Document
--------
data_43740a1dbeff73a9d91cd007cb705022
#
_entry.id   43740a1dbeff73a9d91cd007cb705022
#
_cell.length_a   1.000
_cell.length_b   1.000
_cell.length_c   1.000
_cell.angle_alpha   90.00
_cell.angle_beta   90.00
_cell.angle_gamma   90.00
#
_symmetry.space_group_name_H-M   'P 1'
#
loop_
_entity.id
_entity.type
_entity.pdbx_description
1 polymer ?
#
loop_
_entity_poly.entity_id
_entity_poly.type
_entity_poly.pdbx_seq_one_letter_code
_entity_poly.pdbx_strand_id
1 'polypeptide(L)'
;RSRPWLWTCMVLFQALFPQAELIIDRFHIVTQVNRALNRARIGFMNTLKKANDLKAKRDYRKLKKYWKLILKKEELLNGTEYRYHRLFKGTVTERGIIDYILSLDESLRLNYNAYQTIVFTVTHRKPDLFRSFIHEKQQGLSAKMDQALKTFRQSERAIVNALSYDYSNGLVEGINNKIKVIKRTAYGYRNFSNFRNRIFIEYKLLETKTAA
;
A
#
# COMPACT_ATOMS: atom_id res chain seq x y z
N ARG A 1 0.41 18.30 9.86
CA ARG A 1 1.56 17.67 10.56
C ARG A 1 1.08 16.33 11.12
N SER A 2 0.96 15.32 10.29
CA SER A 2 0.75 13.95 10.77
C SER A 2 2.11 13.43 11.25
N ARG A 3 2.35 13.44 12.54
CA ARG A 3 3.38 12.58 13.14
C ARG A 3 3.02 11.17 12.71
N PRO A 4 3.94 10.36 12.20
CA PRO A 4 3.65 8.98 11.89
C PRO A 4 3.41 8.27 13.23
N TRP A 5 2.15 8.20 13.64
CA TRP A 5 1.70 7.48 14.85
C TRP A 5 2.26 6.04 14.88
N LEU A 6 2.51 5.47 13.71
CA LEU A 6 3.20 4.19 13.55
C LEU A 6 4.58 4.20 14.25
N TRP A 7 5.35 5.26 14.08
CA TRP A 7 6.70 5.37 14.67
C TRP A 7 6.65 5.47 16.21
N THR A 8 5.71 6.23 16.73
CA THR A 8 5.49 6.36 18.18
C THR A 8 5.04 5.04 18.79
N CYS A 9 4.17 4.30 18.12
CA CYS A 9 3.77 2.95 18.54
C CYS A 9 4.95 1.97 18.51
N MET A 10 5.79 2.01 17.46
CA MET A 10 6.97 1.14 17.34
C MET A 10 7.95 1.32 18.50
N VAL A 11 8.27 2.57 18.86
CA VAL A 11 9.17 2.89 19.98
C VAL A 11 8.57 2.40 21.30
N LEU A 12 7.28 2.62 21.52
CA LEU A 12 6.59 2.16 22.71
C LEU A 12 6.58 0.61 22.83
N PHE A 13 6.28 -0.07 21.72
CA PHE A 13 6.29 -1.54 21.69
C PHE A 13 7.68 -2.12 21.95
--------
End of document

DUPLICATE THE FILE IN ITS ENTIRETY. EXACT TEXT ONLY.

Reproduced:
data_43740a1dbeff73a9d91cd007cb705022
#
_entry.id   43740a1dbeff73a9d91cd007cb705022
#
_cell.length_a   1.000
_cell.length_b   1.000
_cell.length_c   1.000
_cell.angle_alpha   90.00
_cell.angle_beta   90.00
_cell.angle_gamma   90.00
#
_symmetry.space_group_name_H-M   'P 1'
#
loop_
_entity.id
_entity.type
_entity.pdbx_description
1 polymer ?
#
loop_
_entity_poly.entity_id
_entity_poly.type
_entity_poly.pdbx_seq_one_letter_code
_entity_poly.pdbx_strand_id
1 'polypeptide(L)'
;RSRPWLWTCMVLFQALFPQAELIIDRFHIVTQVNRALNRARIGFMNTLKKANDLKAKRDYRKLKKYWKLILKKEELLNGTEYRYHRLFKGTVTERGIIDYILSLDESLRLNYNAYQTIVFTVTHRKPDLFRSFIHEKQQGLSAKMDQALKTFRQSERAIVNALSYDYSNGLVEGINNKIKVIKRTAYGYRNFSNFRNRIFIEYKLLETKTAA
;
A
#
# COMPACT_ATOMS: atom_id res chain seq x y z
N ARG A 1 0.41 18.30 9.86
CA ARG A 1 1.56 17.67 10.56
C ARG A 1 1.08 16.33 11.12
N SER A 2 0.96 15.32 10.29
CA SER A 2 0.75 13.95 10.77
C SER A 2 2.11 13.43 11.25
N ARG A 3 2.35 13.44 12.54
CA ARG A 3 3.38 12.58 13.14
C ARG A 3 3.02 11.17 12.71
N PRO A 4 3.94 10.36 12.20
CA PRO A 4 3.65 8.98 11.89
C PRO A 4 3.41 8.27 13.23
N TRP A 5 2.15 8.20 13.64
CA TRP A 5 1.70 7.48 14.85
C TRP A 5 2.26 6.04 14.88
N LEU A 6 2.51 5.47 13.71
CA LEU A 6 3.20 4.19 13.55
C LEU A 6 4.58 4.20 14.25
N TRP A 7 5.35 5.26 14.08
CA TRP A 7 6.70 5.37 14.67
C TRP A 7 6.65 5.47 16.21
N THR A 8 5.71 6.23 16.73
CA THR A 8 5.49 6.36 18.18
C THR A 8 5.04 5.04 18.79
N CYS A 9 4.17 4.30 18.12
CA CYS A 9 3.77 2.95 18.54
C CYS A 9 4.95 1.97 18.51
N MET A 10 5.79 2.01 17.46
CA MET A 10 6.97 1.14 17.34
C MET A 10 7.95 1.32 18.50
N VAL A 11 8.27 2.57 18.86
CA VAL A 11 9.17 2.89 19.98
C VAL A 11 8.57 2.40 21.30
N LEU A 12 7.28 2.62 21.52
CA LEU A 12 6.59 2.16 22.71
C LEU A 12 6.58 0.61 22.83
N PHE A 13 6.28 -0.07 21.72
CA PHE A 13 6.29 -1.54 21.69
C PHE A 13 7.68 -2.12 21.95